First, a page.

14  Discussions / General Discussions / Re: Mobile Java game development, without using a full-size laptop on: 2014-10-08 14:02:40
Do those laptops with "better specs" also have stellar keyboards, trackpads, and displays? What are they made of: metal or plastic? In the case of mobility-oriented devices, do they weigh less? Are they smaller/thinner? Do they have better battery life?

I don't mean to imply that all, or any, of these questions must necessarily be answered in a way that's favorable to Apple. What I'm trying to point out is that raw internal hardware specs don't tell the whole story, and aren't always enough to satisfy every need all on their own.

Speaking personally, OSX is a must-have for me. I run a Windows partition on my desktop for games, but I do everything else in OSX (Ableton, Scrivener for writing projects, Java/Ruby/Obj-C/Swift coding, and so on). I simply prefer it over Windows, hands down. And that goes double for when I'm on my laptop, because OSX is simply superior as a laptop OS. Every time I use a PC notebook, I feel like it's this totally disjointed mishmash of components and software. With Apple notebooks, everything fits together from the outset, because it was designed that way from top to bottom. It's a (slightly) intangible element--and a personal, subjective one, to boot--that one must factor in when deciding on a purchase. Raw specs alone will never be the sole determinant for me.

The automatic assumption that "shiny bits" distract Apple device users is what really grates. I'm not sure why so many PC users seem to care about it. It's as though they take other people's mere use of Apple products as a negative commentary on their own decision to use PC products. I've never gotten this, and I never will.
15  Discussions / General Discussions / Re: Mobile Java game development, without using a full-size laptop on: 2014-10-06 09:00:35
You could just buy a freaking netbook at that point.
Owing a mac means not playing games for the most part. It can do java and office and it saves your money. And they are low in weight... not that I understand how that is so freaking important to spend hundreds more...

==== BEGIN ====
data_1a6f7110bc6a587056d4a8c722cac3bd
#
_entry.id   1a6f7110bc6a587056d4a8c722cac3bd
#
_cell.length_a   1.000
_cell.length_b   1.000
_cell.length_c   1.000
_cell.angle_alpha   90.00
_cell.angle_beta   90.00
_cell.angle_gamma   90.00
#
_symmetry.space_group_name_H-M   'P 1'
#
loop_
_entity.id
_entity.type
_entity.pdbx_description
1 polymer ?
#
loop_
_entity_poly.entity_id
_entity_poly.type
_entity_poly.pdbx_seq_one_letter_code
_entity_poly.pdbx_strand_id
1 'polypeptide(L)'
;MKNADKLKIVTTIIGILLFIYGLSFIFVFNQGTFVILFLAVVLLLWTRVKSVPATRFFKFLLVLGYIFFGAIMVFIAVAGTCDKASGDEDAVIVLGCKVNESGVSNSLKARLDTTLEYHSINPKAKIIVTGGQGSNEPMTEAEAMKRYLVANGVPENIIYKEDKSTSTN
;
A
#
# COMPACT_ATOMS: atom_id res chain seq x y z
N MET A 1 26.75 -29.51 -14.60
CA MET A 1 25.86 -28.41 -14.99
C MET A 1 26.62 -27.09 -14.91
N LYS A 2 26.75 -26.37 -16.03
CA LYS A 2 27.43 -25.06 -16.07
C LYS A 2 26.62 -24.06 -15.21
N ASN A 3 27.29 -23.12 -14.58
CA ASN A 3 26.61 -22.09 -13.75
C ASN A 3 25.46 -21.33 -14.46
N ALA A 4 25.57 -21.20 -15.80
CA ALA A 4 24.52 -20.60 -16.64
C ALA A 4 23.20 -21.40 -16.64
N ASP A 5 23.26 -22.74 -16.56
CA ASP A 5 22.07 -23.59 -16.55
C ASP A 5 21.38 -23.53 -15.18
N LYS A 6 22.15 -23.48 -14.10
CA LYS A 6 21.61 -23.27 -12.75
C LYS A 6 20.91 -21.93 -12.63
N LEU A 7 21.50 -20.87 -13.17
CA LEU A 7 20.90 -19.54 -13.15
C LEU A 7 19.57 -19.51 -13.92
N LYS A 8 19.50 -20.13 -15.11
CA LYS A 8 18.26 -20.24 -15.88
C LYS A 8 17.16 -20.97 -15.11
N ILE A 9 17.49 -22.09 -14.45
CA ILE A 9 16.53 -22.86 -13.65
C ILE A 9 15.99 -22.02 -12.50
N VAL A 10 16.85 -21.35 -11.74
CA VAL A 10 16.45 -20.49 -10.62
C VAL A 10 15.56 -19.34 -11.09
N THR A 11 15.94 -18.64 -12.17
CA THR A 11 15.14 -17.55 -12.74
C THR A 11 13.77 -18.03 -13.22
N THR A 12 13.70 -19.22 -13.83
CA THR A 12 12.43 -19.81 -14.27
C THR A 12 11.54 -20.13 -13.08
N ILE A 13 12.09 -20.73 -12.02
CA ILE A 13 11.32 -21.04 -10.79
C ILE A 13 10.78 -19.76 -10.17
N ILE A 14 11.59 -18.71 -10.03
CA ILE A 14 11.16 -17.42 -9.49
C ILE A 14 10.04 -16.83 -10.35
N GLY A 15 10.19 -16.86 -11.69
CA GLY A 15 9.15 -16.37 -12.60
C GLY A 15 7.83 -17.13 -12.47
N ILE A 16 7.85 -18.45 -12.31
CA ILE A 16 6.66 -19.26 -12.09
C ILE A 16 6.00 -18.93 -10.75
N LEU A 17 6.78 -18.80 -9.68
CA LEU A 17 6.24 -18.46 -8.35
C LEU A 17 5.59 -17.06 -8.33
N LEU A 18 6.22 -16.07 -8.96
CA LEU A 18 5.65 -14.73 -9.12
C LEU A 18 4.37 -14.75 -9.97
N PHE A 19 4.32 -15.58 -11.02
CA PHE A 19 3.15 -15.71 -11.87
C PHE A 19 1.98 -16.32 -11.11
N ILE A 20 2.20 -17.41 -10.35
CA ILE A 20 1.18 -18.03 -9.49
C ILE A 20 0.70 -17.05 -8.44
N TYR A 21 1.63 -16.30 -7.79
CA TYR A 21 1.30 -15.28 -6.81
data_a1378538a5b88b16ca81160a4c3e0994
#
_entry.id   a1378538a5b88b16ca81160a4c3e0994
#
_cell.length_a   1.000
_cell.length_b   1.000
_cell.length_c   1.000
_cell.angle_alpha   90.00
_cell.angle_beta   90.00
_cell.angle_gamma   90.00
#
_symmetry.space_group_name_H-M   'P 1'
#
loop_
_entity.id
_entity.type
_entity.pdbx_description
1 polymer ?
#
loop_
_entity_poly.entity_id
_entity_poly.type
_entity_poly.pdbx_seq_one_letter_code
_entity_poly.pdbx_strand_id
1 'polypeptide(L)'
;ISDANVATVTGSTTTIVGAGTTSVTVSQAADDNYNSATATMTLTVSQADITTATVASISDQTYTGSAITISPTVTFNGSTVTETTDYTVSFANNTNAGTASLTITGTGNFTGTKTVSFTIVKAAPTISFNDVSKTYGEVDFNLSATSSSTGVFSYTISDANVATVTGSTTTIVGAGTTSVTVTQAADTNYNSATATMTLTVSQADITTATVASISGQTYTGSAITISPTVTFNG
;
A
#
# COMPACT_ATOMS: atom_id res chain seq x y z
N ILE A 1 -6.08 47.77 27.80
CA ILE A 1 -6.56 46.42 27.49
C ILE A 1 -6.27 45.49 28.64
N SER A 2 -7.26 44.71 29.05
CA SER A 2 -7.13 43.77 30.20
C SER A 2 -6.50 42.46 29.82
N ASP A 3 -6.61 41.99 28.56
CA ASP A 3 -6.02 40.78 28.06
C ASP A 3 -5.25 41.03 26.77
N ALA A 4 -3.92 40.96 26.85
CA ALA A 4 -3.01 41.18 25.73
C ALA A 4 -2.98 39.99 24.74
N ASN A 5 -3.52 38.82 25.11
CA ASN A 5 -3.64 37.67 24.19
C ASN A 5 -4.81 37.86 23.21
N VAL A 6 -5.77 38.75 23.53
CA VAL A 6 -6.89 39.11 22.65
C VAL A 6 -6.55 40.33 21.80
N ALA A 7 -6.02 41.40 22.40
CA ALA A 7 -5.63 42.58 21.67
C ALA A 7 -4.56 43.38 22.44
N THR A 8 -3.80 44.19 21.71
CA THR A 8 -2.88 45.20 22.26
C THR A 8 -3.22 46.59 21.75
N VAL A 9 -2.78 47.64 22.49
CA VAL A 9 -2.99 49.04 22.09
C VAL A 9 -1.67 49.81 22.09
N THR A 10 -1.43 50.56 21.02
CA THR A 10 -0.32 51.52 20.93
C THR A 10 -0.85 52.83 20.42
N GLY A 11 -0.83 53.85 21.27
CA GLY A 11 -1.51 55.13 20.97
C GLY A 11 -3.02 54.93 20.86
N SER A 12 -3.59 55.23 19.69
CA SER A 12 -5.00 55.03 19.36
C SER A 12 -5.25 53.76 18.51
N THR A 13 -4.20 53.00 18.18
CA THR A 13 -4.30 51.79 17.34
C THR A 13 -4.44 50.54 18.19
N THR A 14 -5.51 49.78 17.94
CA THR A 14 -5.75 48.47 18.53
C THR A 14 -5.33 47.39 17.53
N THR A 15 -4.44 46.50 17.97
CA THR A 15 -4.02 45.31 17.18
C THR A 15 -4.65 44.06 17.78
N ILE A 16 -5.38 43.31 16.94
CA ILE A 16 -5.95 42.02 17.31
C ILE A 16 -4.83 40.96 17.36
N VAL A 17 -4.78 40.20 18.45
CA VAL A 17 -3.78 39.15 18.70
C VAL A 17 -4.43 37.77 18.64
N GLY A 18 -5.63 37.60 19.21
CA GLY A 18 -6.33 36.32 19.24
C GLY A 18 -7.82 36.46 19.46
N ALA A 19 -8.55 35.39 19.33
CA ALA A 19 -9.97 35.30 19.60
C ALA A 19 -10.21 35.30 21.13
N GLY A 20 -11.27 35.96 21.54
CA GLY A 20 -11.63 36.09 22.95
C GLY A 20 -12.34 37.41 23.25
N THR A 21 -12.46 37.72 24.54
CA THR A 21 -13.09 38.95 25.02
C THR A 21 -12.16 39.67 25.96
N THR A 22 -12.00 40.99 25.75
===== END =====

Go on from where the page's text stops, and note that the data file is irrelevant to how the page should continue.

He's not trying to play games on it. Seriously, the knee-jerk anti-Apple position is so tiresome and boring. I'll bet you've never actually used a modern Mac--laptop or desktop--to the extent that you'd be even remotely qualified to judge them "overpriced pieces of shit." Maybe you should look into why you feel the need to respond in this fashion any time somebody expresses genuine satisfaction about Apple products. What does it matter to you?
16  Discussions / General Discussions / Re: Mobile Java game development, without using a full-size laptop on: 2014-10-05 01:30:27
I don't get why people keep trading performance and price, to shave off a kilo of weight.

Did you even read his post? You're not taking into account his actual needs. He doesn't want a large screen. He doesn't want a big, honking beast that's going to be a pain to drag around. He expressed interest in the Surface Pro 3, but balked at the outrageous price (and really, that price is outrageous for what you get). And furthermore, his previous ownership of a Macbook indicates that the platform itself is a match (it's not like anybody's trying to convince a diehard Windows user to switch over or something).

The Air is absolutely great for its intended purpose as a platform which emphasizes mobility in all of its dimensions, but remains a "real" computer that can do "real" computer stuff. If you're looking for a desktop replacement, the Air is not going to be it, unless doing productivity-level work or less is all you ever use your computer for. You're not going to do hardcore video editing on it. You're not going to play graphics-intensive games. But the thing is basically perfect for coding and other productivity-style tasks. It has a great keyboard, a great trackpad, a nice display, superb battery life, and more than enough power to handle these sorts of tasks in a zippy manner.
17  Discussions / General Discussions / Re: Mobile Java game development, without using a full-size laptop on: 2014-10-03 23:27:02
The pricetag might not be to your liking, but I just got a stock 13" Macbook Air to replace a beast even older than yours (2007 Macbook) and am 100% delighted with it for coding purposes. It's super-light, has a great keyboard/trackpad, starts up in about 10 seconds, has 128gb of storage, 4gb of RAM, 1.4ghz dual-core i5 (turbo boosts to 2.7ghz if/when needed), and the battery lasts like 12 hours.

I think they're now $899 for the 11" and $999 for the 13".